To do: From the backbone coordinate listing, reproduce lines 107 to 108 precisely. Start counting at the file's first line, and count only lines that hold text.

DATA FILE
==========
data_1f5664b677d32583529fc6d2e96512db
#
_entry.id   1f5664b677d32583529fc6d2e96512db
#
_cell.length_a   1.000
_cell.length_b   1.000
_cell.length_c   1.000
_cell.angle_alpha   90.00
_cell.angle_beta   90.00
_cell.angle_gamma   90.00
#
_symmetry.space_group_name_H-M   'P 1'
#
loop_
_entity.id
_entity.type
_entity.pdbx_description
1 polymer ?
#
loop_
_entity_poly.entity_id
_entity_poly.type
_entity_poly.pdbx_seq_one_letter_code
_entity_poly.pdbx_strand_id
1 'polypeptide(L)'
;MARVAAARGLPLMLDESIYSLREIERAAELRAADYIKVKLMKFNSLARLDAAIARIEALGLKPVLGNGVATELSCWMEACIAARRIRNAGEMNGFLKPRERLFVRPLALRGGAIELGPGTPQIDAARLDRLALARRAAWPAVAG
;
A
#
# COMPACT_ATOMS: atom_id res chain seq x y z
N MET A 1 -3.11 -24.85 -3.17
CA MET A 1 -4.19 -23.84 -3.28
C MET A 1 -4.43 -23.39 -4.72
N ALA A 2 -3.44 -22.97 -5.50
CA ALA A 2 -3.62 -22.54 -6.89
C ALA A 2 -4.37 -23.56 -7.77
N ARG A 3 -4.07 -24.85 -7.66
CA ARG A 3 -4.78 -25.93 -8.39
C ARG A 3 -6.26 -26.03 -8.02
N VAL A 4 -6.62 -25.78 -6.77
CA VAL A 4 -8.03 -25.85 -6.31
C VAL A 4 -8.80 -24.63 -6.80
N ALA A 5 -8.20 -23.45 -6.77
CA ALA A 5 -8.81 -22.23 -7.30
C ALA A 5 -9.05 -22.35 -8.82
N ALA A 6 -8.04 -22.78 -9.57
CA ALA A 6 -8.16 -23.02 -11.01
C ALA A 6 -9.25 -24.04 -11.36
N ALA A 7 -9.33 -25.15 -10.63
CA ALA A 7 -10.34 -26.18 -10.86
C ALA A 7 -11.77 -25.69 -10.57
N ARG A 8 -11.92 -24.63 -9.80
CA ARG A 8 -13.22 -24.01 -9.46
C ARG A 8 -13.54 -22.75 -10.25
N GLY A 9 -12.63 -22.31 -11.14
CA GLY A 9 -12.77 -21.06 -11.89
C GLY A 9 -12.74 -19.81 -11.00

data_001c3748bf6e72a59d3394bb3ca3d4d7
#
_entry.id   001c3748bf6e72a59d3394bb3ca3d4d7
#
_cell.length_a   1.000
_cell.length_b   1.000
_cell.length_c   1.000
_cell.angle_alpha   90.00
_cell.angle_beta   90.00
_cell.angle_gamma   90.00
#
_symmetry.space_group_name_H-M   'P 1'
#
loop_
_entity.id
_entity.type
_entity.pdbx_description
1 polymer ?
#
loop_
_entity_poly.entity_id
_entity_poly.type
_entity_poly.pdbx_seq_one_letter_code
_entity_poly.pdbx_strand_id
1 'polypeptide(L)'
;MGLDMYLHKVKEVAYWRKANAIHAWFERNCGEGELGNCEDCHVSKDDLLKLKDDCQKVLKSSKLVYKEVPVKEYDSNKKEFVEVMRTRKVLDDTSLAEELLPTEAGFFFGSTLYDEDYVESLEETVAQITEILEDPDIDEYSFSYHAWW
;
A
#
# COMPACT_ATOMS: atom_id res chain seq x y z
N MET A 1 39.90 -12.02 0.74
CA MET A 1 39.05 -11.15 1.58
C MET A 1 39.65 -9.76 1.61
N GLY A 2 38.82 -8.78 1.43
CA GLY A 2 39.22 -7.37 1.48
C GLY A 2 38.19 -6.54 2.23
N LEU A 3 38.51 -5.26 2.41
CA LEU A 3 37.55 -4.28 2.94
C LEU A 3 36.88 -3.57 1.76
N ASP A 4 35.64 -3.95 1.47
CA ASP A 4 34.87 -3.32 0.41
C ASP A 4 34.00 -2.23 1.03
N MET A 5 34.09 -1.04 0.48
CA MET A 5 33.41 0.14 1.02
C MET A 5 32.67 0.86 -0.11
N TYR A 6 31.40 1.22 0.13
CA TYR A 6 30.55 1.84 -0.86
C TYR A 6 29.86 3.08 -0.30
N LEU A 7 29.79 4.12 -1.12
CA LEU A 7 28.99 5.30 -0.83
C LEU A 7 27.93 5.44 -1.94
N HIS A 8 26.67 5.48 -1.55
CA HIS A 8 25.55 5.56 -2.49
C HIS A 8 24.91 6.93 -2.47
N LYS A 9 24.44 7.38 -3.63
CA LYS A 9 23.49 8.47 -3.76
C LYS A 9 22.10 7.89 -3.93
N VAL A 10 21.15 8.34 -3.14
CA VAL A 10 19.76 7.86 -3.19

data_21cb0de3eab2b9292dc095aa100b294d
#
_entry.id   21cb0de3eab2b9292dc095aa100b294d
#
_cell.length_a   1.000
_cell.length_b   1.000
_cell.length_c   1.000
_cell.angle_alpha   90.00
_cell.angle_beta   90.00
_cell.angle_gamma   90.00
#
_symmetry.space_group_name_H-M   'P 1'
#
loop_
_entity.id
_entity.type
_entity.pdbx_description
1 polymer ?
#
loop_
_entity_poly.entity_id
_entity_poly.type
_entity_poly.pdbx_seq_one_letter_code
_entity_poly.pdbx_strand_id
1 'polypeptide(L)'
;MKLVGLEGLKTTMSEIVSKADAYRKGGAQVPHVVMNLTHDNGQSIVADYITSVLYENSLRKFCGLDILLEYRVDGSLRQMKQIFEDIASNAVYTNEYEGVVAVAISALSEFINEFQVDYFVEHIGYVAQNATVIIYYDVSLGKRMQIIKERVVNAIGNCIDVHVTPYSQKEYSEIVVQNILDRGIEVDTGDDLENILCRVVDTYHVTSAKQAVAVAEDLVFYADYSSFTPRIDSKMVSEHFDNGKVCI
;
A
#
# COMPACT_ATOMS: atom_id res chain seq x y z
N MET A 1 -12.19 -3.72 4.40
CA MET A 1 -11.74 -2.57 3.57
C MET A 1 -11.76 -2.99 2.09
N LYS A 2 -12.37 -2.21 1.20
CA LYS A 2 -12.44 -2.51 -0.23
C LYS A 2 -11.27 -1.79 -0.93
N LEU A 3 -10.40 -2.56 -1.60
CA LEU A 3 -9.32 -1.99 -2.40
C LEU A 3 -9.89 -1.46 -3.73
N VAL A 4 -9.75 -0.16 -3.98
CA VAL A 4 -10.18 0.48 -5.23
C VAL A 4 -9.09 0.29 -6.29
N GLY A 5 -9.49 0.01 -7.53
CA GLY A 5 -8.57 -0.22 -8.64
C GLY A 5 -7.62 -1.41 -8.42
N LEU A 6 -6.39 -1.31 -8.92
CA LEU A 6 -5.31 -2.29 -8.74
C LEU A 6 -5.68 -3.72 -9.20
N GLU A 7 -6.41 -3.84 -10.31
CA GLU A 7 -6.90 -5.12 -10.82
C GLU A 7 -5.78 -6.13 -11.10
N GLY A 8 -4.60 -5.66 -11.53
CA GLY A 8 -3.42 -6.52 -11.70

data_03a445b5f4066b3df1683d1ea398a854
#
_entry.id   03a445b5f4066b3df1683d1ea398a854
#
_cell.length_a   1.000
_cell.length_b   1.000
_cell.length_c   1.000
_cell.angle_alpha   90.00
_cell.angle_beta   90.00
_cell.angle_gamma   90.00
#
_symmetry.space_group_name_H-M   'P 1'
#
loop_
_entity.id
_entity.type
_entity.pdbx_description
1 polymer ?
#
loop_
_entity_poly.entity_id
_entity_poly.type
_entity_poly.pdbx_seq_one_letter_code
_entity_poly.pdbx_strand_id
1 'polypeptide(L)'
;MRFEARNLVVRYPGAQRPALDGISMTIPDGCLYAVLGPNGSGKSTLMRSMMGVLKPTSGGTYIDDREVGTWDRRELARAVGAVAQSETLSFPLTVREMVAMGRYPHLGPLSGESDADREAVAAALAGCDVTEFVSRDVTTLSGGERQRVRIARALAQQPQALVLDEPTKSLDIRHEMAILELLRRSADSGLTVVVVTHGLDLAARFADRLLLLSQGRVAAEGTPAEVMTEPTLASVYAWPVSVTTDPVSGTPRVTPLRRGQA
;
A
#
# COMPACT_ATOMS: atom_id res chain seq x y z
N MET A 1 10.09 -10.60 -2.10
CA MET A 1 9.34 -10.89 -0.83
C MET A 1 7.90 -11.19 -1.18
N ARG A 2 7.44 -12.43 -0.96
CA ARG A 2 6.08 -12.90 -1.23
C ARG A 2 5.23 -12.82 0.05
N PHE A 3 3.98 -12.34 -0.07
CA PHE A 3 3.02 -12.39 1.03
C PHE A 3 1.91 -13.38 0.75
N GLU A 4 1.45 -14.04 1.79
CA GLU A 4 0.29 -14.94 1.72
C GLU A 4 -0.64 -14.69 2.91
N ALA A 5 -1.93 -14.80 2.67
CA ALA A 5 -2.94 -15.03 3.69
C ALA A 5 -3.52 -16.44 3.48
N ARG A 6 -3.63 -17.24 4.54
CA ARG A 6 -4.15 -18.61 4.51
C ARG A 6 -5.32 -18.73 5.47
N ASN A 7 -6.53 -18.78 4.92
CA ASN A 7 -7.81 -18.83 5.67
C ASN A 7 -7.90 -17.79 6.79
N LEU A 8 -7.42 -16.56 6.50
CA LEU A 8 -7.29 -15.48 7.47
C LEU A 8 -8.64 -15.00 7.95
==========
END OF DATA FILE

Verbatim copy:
CA LEU A 7 28.99 5.30 -0.83
C LEU A 7 27.93 5.44 -1.94